New Zealand never managed to have its own version of a ’00s boy band. There was the ill-fated En Masse, but no direct counterpart to Nsync or Blue. I’ve always thought New Zealand audiences are quite picky. We like people who can play musical instruments and who write their own songs, and who are top blokes.

Well, Nesian Mystik fill that gap – six really nice guys who write their own songs, play guitar, and with plenty of rap among the melody. They are New Zealand’s stealth ’00s boy band.

They played their hits and the audience loved it, with an amazing moment in “Nesian Style” where the audience sang out the line “Polynesians all around”. I realised that 10 years ago, for a young Polynesian-New Zealand audience, Nesian Mystik would have been one of the few chances they’d have to hear Polynesian pop on the mainstream airwaves. (By the way, I still reckon “It’s On” is one of the best New Zealand pop songs ever written.)

Misty Phoenix

Next I caught the Phoenix Foundation, and I’m not quite sure how I felt about them. It just all seemed a bit low-key, but maybe that’s just their thing now.

But I had a bit of a moment during “Nest Egg”, their ode to broken dreams. I wrote this in my notebook: “Nest Egg’ is Gen-X raising its middle finger to the Baby Boomers. You told us we needed to strive for things, but the truth is, you only value the things you could easily achieve due to your golden demographic fluke. Our nest egg may be rotten, but we’re not going bankrupt chasing your old dreams. The rules have been rewritten.

I think I was channelling my 18-year-old self.

God save the Clean

Next on the indie stage was The Clean. Have I seen them perform live before? I’m not sure – possibly in the ’90s.

They weren’t what I expected. I was expecting the band to sound like they did on their old singles, but that didn’t happen. Instead the tight three did a lot of semi-structured jamming, and I swear their first song was about 15 minutes long. It was thoroughly enjoyable.

The audience was full of both old-timer fanboys and whippersnappers who were there because they’d heard the Clean were legends. Side of stage, the night’s previous bands stood watching in awe.

The Clean didn’t feel like some old band rehashing their greatest hits to shift some CDs (or worse – the track-by-track playing of a “classic” album). It felt like they were giving the audience a fresh, original performance that could never be duplicated.


Finally I headed over to the arena for the reformed Blindspott.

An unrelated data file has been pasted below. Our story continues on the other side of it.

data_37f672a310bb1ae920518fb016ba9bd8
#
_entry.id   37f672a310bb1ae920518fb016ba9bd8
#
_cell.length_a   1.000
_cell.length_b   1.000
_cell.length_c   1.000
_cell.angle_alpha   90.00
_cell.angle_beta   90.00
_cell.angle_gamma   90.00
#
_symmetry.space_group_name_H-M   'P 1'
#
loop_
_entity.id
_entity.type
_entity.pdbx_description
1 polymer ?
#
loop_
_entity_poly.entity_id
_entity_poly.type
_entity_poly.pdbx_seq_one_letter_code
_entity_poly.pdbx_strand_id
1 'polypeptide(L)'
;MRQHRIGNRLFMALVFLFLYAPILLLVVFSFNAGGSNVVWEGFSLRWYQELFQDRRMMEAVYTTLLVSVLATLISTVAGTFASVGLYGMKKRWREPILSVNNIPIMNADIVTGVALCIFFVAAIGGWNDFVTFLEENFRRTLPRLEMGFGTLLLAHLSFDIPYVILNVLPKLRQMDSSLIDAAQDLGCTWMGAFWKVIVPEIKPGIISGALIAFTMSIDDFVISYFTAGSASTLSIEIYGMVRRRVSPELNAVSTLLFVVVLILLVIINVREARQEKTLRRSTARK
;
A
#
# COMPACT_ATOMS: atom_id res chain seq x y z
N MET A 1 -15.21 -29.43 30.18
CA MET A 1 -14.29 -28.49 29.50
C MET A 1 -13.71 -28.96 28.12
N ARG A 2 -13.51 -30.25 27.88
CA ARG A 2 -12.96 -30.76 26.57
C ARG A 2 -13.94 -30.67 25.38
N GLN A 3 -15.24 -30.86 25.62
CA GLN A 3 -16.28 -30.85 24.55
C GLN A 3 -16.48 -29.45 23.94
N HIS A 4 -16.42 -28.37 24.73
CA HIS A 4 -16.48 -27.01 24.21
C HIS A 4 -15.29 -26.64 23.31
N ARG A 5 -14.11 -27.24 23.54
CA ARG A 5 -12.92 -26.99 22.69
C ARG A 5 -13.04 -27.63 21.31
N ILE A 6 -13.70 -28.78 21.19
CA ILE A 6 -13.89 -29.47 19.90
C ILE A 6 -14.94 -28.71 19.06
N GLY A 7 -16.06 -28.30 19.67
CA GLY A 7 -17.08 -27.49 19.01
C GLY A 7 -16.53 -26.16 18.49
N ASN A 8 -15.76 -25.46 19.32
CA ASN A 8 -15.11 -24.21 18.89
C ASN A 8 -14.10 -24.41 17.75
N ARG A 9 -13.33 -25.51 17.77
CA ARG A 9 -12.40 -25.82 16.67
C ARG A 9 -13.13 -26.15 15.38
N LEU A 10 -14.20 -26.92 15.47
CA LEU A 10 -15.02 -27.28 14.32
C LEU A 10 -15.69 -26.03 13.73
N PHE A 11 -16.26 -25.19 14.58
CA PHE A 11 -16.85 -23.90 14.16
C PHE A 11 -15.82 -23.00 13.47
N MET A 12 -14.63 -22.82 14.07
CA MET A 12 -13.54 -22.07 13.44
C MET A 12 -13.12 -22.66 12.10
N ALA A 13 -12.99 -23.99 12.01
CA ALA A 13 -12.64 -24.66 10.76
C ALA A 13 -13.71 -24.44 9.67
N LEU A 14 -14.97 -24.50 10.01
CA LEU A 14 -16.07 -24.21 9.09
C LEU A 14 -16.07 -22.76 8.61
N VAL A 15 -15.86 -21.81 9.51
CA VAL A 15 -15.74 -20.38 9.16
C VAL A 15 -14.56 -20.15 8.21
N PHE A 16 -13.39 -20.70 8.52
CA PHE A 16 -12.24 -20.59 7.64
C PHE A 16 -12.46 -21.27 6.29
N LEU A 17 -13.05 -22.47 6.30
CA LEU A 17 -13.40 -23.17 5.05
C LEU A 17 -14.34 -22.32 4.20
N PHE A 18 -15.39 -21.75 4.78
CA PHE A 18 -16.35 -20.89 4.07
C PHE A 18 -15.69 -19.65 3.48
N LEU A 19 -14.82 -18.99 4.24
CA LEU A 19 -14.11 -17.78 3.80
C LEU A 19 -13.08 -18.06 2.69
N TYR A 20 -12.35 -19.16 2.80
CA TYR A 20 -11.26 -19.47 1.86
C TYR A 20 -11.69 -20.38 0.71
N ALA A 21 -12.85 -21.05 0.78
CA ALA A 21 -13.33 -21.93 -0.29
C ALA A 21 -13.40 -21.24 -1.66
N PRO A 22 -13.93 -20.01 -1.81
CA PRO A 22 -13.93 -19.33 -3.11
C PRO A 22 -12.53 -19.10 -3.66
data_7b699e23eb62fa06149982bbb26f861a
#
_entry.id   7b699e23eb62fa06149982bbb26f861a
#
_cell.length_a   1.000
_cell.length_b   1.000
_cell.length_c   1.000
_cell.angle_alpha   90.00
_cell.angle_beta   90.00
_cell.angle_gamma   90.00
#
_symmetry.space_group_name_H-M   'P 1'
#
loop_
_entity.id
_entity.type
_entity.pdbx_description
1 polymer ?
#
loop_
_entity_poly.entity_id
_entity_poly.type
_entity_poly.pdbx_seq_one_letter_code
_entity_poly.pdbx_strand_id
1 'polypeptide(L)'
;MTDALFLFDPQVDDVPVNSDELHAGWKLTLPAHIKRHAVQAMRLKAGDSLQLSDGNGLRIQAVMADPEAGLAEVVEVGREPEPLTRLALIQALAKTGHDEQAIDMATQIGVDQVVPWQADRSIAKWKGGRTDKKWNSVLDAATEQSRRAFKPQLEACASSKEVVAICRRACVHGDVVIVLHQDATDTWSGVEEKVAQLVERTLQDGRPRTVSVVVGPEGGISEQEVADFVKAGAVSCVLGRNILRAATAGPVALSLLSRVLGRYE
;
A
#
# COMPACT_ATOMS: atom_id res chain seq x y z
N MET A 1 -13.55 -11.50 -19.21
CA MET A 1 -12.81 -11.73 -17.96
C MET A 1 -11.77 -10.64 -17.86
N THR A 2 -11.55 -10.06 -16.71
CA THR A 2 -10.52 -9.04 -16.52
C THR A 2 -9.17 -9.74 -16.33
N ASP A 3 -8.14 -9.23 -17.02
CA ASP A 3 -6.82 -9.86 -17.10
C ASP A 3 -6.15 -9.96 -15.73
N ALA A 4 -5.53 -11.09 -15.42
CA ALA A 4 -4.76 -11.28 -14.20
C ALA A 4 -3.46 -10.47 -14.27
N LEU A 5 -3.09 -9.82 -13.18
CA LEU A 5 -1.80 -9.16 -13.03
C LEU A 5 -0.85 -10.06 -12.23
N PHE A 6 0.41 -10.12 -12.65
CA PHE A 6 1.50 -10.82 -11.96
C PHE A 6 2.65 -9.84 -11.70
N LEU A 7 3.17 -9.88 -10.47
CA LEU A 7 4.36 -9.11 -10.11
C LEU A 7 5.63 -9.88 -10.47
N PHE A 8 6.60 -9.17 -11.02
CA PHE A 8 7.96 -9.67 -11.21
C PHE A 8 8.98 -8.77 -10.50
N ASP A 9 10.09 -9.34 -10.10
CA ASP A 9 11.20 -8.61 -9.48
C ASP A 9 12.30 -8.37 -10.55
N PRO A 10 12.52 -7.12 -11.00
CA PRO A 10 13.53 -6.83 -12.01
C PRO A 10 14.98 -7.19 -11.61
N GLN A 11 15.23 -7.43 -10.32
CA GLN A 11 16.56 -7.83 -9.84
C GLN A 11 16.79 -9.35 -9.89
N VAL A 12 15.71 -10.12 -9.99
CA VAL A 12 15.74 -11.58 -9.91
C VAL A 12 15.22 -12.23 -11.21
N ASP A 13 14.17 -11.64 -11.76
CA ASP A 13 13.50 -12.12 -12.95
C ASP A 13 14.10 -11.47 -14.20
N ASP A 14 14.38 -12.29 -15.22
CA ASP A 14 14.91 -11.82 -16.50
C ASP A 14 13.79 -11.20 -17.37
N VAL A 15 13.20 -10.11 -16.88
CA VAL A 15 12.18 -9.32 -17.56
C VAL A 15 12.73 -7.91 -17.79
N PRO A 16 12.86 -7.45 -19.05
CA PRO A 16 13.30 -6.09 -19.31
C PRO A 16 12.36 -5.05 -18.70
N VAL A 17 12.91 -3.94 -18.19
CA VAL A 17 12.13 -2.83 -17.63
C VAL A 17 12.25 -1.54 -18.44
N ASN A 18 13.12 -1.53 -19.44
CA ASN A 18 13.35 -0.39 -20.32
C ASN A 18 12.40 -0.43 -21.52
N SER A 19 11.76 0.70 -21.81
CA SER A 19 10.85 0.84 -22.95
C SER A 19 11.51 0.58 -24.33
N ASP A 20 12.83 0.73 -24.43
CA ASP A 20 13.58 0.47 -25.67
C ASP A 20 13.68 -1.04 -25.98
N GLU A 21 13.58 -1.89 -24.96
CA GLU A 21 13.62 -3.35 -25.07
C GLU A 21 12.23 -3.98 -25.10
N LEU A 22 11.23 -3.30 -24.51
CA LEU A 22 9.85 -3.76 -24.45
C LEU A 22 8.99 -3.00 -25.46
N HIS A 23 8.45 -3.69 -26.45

I’d seen New Zealand’s lords of nu metal perform once before – when I won tickets to X-Air in 2002. They were barely known back then, performing during the day to a crowd of teenage boys who were more interested in the extreme sports action happening all around the Claudelands Showgrounds.

This time, Blindspott were in full control. I wouldn’t consider myself a Blindspott fan, but I think they do what they do well. Damian Alexander is a confident frontman and knows how to perform to an arena crowd.

The band have always been ruthless self-promoters and pushed not only their new single, but cleverly had the crowd baying for blood around their current legal wrangle.

There’s one thing that was on everyone’s mind: Christchurch. With temporary fencing and portaloos around the Homegrown site, it was hard not to be reminded of those who are forced to live amongst such things every day.

Mr Alexander asked any Cantabrians in the audience to raise their hands (and there were quite a few). He then asked that other audience members give them a pat on the back, but it turned into a hand-shaking, fist-bumping, full-contact-hugging, love fest. Aw, guys.

This led into their lighters/cellphones-in-the-air song “Phlex”, the intro of which had been overlaid with the Prime Minister’s post-quake speech. The trouble is, while the speech John Key read was good, he’s not such a great public speaker and so it ended up sounding like a corporate team-building event. Hey guys – fantastic sales results for this quarter. Now the Blind Spots band are going to perform. Great stuff!

Blindspott finished with “Nil By Mouth”, which is a song that seems destined to be performed in an arena full of dudes yelling along “Stop and stare! What the fuck! You don’t know me!”, followed by the screamy bit that no one seems to actually know the words to.

And with that, I made my way out into the damp Wellington streets, surrounded by pissed-as bros who wanted the world to know what a great day they’d had.